09 November 2008

Bali bombers and the death penalty

Having moral convictions is easy. Holding them fast against the reality that people are capable of doing abominably evil deeds is a lot more difficult. Full essay.

8 comments:

Anonymous said...

BBC reported that Barbara Hackett, whose daughter Kathy was killed in the bombings, still does not support the death penalty. Despite her grief and anger, she said, "It can't bring back Kathy or the other 201 victims." [2]

Executing killers sure doesn't bring one's loved ones back but it sure sends a message to these crazies that if you perpetuate your beliefs by deadly violence, you can expect to meet your God sooner rather than later, and when you stand before Him, He may even give you a stern lecture on what is acceptable human behaviour.

Indonesia which is a secular nation may have the world's largest muslim population but it sure knows how to do what is right.

Saint Splattergut said...

good way to end the article, with the quote from one of those who knew the victims. still, can't quite fanthom how any good could possibly come out of letting them live... ...

bOb™ said...

I noticed that you called them "evil". Hannah Arendt has a point in calling such acts representative of the "banality of evil". the concept of evil itself, like the concept of good, is a descendent of binaristic human thought that tends to classify people into us/them. this us/them classification is itself a by-product of generations of religious thought.

regardless of how many people they've killed, if we follow others into blindly calling them evil, we are falling into the same pathological misgivings as these men. just as they assumed that what they did would be accepted by their own society, we are assuming our own moral superiority by calling them "evil".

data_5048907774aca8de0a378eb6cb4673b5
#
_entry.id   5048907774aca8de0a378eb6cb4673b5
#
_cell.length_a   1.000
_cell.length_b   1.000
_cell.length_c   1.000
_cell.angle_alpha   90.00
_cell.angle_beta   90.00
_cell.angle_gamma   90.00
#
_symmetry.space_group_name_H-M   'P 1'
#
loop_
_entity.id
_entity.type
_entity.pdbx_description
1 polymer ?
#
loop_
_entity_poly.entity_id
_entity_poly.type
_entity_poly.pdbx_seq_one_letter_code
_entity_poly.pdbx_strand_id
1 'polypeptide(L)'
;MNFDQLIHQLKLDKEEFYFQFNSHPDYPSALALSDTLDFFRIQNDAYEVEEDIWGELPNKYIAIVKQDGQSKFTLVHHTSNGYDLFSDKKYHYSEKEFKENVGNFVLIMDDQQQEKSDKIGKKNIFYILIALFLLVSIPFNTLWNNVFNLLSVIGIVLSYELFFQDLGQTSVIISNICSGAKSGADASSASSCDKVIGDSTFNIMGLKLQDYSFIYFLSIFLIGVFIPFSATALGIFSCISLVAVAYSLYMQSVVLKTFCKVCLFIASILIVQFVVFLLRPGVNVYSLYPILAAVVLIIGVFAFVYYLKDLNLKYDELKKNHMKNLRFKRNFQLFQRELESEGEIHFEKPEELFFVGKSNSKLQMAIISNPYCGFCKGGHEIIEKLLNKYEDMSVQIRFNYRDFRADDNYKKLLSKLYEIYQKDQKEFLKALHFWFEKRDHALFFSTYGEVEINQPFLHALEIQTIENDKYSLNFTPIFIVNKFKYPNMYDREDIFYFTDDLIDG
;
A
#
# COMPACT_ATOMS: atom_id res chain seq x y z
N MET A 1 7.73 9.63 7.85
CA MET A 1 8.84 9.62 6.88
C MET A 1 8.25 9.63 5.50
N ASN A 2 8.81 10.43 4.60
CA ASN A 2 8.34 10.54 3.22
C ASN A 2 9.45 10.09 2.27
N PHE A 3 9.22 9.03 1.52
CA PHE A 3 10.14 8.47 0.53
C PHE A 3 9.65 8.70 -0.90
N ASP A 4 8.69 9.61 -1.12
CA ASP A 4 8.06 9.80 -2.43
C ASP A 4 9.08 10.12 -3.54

personally, i prefer the term misguided.

Chee Wai Lee said...

To Anon (9/11/08 18:39) -

Unfortunately, many of those people truly believe God will praise them for their deeds. Executing them sends no message of deterrence to the rest who wish to follow their path.

I'm in general against execution. However, in the face of someone determined to destroy other people, execution is the most convenient way of eliminating the threat. Permanent incarceration is another solution, but one has to be confident they can stay incarcerated or at least, if they escape, easily re-captured.

I no longer see the pro/anti-execution issue under any "moral" light. I prefer incarceration as a solution purely based on the possibility a person may be reformed and no longer pose a threat to society.

Charles said...

Applying the death penalty even for the most heinous of crimes cannot be justified nor even moral.

Not only does it contradict the Universal Declaration of Human Rights, it also creates a vicious cycle of pain and suffering - for the families of the victims as well as the families and friends of those who have been executed.

As it is, the supporters of those executed have already hailed the three men as martyrs. This will only widen the gulf between the 'West and Muslims', thereby creating more extremist sentiments, especially on the young, impressionable and those sitting on the fence.

There are more reasons why it should be opposed in all instances. Suffice to say, the death penalty, even in the case of the Bali bombers cannot be considered justice done.

Anonymous said...

While I agree with your general point, I'm not quite sure if the delegation you quoted meant their greetings in such an exclusive way. Perhaps they simply addressed this "special" greeting to their Muslim friends as it was deemed unlikely that someone from outside the community would understand Arabic?

-- chainsawieldinun

The said...

/// Chee Wai Lee said...
Unfortunately, many of those people truly believe God will praise them for their deeds. Executing them sends no message of deterrence to the rest who wish to follow their path. ///

Wai Lee, I take it that you are referring to those misguided people. Hopefully, some of them will change their mind, especially those whose religious conviction are not that strong. Some borderline cases may be persuaded by the fact that the bullets through the heart is real and now, whereas the promise of martyrdom and paradise is just a promise and may not be fulfilled.

/// BBC reported that Barbara Hackett, whose daughter Kathy was killed in the bombings, still does not support the death penalty. Despite her grief and anger, she said, "It can't bring back Kathy or the other 201 victims." ///

At the very least, these murderers will not be not be around any more to do the serial killings.

Singapore Indian Voice said...

In my opinion, sentencing to death may have been the worse option because it allows their followers and themselves to assume that they have become "martyrs".

Perhaps that may fuel motivation for others to commit the same kind of actions? Not to mention increase sentiments to "avenge the fallen".